Each has a tune or two that everyone knows, in one way or another. Takin’ Off starts off with Watermelon Man, Herbie’s signature take on Mongo Santamaria’s classic. Maiden Voyage has the title cut and Dolphin Dance, two tunes you’ve heard even if you don’t know it, as they’re often used in movies and such to denote hip sophisticated ’60s scenes. Empyrean Isles has Cantaloupe Island, sampled extensively (as are the other tunes I’ve mentioned) by funksters and hip-hoppers. It was the underlying loop for a big hip-hop hit by someone I can’t remember, but you’ve heard them.

Hancock came on the scene at a pivotal time in jazz history. The golden era of post-bop music that grew up around Monk, Coltrane, Davis, Rollins and others was essentially over. Free jazz, whether the Ornette Coleman strain or the John Coltrane strain, was just building up steam, to be headed off into the wild blues yonder. Many of the former era’s second tier was creating very nice but not so innovative music under the various umbrellas of hard bop, soul jazz and so on (Horace Silver, Cannonball Adderely, Horace Parlan, and so on).

There were a lot of idiosyncratic innovators — Bill Evans comes to mind — and the Brazilian/Latin fusion thing was also going on. But jazz lacked a center that was both innovative and accessible.

So let me suggest that in retrospect, it was Hancock who created that, or at least tried.

The first album only hints at it. Hancock mostly comps great  behind the great Dexter Gordon, who himself was among the most soulful of the older generation. But Watermelon Man puts a marker down for funky syncopated rhythms played over simple chord progressions.

It’s on Maiden Voyage that Hancock lays his cards down. He takes on Blue Note session trumpeter Freddie Hubbard as co-conspirator and along with tenorman George Russell, they wind their way through a series of tunes that combines Blakey like rhythms with some of Davis’ modal ideas.

Looking back, it seems to me that Davis looked at modal jazz as a way to simplify soloing. Evans, McCoy Tyner, and especially Hancock, took that idea and wrote tunes that started with the chords that Miles would hint at in his solos, so to speak.

OK, so that’s a lot of music theory speak for saying that Hancock started writing tunes that were not dedicated to all sorts of torturous chord changes in the bop style but rather to a smaller number of more interesting chords that let solos breath.  Somedays I hear it as an updating of the blues — a way to approach chords that gives a song a readily comprehensible structure, creates tension and release, and leaves room for a lot of creative improvisation.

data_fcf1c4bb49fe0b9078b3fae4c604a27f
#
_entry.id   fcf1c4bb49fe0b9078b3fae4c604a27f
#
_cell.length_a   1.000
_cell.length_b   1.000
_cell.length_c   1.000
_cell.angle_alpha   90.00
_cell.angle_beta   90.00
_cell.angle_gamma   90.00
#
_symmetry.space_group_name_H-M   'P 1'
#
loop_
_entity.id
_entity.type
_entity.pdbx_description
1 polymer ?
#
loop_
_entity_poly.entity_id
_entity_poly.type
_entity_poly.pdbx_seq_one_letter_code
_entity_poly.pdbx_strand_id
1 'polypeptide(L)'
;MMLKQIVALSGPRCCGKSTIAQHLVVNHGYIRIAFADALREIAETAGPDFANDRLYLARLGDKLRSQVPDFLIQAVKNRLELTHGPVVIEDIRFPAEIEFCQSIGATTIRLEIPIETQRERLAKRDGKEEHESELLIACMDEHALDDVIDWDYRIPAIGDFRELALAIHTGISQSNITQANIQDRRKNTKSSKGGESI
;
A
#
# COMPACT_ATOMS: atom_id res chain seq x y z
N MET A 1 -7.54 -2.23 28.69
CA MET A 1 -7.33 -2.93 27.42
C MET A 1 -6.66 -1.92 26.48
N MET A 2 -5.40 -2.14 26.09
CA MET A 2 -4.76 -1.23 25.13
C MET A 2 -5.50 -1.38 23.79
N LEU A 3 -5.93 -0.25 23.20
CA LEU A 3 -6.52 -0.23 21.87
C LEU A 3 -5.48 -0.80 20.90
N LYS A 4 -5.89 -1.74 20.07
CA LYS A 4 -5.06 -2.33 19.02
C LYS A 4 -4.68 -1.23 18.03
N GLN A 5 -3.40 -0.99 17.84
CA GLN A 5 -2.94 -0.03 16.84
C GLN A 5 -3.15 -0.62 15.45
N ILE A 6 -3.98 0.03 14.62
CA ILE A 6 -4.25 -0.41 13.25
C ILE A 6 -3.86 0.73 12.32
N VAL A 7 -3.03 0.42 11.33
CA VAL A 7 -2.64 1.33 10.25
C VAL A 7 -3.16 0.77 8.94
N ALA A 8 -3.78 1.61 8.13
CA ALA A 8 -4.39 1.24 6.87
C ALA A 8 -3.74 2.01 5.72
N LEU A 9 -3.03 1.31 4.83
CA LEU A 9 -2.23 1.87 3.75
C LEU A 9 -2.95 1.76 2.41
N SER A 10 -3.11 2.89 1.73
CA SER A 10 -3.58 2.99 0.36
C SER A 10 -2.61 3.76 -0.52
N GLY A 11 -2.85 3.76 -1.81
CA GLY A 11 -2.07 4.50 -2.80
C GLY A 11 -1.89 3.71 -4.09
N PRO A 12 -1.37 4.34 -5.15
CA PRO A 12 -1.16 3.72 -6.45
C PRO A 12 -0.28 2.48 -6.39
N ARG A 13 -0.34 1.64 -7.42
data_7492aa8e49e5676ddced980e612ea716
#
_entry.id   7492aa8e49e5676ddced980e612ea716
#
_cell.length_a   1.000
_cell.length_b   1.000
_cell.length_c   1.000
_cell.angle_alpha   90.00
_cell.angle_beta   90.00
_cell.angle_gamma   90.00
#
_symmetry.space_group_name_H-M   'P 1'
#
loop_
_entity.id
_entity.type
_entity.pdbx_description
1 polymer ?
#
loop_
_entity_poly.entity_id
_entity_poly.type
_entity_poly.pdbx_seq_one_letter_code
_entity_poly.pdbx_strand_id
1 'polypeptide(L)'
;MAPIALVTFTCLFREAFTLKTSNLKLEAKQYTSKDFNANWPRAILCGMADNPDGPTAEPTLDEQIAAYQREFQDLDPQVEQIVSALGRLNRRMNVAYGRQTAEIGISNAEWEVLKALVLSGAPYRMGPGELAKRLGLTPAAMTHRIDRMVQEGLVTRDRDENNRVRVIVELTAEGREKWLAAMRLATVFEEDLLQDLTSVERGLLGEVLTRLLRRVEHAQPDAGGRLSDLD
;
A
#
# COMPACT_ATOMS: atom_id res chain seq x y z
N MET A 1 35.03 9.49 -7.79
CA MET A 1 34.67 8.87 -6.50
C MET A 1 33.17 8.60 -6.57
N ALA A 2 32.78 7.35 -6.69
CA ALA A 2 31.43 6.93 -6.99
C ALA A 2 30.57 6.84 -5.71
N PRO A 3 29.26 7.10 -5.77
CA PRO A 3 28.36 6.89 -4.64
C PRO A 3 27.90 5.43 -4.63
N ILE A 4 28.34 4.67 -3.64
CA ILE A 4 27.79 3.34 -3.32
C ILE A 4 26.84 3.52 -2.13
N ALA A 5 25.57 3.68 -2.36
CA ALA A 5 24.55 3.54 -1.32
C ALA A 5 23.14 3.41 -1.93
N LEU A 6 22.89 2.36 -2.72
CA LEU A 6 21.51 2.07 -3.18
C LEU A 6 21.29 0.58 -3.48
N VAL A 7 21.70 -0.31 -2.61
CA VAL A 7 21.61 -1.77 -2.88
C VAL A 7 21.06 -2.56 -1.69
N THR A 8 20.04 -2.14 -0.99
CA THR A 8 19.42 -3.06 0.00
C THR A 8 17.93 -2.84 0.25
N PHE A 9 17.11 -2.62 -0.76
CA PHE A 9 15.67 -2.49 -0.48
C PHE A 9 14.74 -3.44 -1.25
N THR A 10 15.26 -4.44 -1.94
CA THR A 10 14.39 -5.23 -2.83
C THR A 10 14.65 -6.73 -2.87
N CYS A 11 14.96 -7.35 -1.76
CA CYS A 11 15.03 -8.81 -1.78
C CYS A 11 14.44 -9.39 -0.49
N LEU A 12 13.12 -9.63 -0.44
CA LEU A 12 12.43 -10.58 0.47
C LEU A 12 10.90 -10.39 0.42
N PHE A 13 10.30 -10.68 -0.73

Before giving Hancock all the credit, it’s worth noting that So What, Davis’ masterful opener to Kind of Blue, is really the mother of all of these tunes. You have to pinch yourself when you realize that Davis wrote a tune in 1957 that set the tone for so much of music from then until now.

But it’s Hancock, on Maiden Voyage and Empyrean Isles, that turned that idea into a repertoire. Listen to Oliloqui Valley on Empyrean Isles and you’ll hear a kind of music that’s at once hip and accessible. Gathering around him topflight Blue Note session men Hubbard and bassist Ron Carter and enfant terrible Tony Williams on drums, he creates music that’s the jazz companion to James Brown — tight, hip and listenable.

It was this group that Miles essentially adopted after several years wandering in the wilderness looking for a replacement to his second great group, the Kind of Blue ensemble (Evans, Adderley, Coltrane, Paul Chambers (b) and  Jimmy Cobb (d)). Davis’ also added saxophonist Wayne Shorter, who in the Blakey band had also been writing these kind of new tunes, although often his tunes are somewhat more complex and idiosyncratic. I guess I should also point out that Adderley keyboardist Joe Zwainul (Mercy, Mercy, Mercy) was into similar things, later to anchor Weather Report with Shorter and bassist Jaco Pastorious.

In interviews,  Hancock is always deferential to Davis’ legacy. You might get the impression that the band were a bunch of talented kids molded by the master. Listen to Hancock’s early work and you can see how wrong that would be. This group brought with it 50% of what Davis was looking for in the late ’60s, easily. That he later pushed into electric music and so on is a subject for another post, but in bringing on the Hancock ensemble, he must have learned from them, too.

Hancock has gotten a lot of props this year for his wonderful Joni Letters album. I hope some people have had a chance to go back over his body of work. Whether its the early period, his Headhunters stuff, or gems like The New Standards, Hancock has been much more than a great piano player. Check it out.